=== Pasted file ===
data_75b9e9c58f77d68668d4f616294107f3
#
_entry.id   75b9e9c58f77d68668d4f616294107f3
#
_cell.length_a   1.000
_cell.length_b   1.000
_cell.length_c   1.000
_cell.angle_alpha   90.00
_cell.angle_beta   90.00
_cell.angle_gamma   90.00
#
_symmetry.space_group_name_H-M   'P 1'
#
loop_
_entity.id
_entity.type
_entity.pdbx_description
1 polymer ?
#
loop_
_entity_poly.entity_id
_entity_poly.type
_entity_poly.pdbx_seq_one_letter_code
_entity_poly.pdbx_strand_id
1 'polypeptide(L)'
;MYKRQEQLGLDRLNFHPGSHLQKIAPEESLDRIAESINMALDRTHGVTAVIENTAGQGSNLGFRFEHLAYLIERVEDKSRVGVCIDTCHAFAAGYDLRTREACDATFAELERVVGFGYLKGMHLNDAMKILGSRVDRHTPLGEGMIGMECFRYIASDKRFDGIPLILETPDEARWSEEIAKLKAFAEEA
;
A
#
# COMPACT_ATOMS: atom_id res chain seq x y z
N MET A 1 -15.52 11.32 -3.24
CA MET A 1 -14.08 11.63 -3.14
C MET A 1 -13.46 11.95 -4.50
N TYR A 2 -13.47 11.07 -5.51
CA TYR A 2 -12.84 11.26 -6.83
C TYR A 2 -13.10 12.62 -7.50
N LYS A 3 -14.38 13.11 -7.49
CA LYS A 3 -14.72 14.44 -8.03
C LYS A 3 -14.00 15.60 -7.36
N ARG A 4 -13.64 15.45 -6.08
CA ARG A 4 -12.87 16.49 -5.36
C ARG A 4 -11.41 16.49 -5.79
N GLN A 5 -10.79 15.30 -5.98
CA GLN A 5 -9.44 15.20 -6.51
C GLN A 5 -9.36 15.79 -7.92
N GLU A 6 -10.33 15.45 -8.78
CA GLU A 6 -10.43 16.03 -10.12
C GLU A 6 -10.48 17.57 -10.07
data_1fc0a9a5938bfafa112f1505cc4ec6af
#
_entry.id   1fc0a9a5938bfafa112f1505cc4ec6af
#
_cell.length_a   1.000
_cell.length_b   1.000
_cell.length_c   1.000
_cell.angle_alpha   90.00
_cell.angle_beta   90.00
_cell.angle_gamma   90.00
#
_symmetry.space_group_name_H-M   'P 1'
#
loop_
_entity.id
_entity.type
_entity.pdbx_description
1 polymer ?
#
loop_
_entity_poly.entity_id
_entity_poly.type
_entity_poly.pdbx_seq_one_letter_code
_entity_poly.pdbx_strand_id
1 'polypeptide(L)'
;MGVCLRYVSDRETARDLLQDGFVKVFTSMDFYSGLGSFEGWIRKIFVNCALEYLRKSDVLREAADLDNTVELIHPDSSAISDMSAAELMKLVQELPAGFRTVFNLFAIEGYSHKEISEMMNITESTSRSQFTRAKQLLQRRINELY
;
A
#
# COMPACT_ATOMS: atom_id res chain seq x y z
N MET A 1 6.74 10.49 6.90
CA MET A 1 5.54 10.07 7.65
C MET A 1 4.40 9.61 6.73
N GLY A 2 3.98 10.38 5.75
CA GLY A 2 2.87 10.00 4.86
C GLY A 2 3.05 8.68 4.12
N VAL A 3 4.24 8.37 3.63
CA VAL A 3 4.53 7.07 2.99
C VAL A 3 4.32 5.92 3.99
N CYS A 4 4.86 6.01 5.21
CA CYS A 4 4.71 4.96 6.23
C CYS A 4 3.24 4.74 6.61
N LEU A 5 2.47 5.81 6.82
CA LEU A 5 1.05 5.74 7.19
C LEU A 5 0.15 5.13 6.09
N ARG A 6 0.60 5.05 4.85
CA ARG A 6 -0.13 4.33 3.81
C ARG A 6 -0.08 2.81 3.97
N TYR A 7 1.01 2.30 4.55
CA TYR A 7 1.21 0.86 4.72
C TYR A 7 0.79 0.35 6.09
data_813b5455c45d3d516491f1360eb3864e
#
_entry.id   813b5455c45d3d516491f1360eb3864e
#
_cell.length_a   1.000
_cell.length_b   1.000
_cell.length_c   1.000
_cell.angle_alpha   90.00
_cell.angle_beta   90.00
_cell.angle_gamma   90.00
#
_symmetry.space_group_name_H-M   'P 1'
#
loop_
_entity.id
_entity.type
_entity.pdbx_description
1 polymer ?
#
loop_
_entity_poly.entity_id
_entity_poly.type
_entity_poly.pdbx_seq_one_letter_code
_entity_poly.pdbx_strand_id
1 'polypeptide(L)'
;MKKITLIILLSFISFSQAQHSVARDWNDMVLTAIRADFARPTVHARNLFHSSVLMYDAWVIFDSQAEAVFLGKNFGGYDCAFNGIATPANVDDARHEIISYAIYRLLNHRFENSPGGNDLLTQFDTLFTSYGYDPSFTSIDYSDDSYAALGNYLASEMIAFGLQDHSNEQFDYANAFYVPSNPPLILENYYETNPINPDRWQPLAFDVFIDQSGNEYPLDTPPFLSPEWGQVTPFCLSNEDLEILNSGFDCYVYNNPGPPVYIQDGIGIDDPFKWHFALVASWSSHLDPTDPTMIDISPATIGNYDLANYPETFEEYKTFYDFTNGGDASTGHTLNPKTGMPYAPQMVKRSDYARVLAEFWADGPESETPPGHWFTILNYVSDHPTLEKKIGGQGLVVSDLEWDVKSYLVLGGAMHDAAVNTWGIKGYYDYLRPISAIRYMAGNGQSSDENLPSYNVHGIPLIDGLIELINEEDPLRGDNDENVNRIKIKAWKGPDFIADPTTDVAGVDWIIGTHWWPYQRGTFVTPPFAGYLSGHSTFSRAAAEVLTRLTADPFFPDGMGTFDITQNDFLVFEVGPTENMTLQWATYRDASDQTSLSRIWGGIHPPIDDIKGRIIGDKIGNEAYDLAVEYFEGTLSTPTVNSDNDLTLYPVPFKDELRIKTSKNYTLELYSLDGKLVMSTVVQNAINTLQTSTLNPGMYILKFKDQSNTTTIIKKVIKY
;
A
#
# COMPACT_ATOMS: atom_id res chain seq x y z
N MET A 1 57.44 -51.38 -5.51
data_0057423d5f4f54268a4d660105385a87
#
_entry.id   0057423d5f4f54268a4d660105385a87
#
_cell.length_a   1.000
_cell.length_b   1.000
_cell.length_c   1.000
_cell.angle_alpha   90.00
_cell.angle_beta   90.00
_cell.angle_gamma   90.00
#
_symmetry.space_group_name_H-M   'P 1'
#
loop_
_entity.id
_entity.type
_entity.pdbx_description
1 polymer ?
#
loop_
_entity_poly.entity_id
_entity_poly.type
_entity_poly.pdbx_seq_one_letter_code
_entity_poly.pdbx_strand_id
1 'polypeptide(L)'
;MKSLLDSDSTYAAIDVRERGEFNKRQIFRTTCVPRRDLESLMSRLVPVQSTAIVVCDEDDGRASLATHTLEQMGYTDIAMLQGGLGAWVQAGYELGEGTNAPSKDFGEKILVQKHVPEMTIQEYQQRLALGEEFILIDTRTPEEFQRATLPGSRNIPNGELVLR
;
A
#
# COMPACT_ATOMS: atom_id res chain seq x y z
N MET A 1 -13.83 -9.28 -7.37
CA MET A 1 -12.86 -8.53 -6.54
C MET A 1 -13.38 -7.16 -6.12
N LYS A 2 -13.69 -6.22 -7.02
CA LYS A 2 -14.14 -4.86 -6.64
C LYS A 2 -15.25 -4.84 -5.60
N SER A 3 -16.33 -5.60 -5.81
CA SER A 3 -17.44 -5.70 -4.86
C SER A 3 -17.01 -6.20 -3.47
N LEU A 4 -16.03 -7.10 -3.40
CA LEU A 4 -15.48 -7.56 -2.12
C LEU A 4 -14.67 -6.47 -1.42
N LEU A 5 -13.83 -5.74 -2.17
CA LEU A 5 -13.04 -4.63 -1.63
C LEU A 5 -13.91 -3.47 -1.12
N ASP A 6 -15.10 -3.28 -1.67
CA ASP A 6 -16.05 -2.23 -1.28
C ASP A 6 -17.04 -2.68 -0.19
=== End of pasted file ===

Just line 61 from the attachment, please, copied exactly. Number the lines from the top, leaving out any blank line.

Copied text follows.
#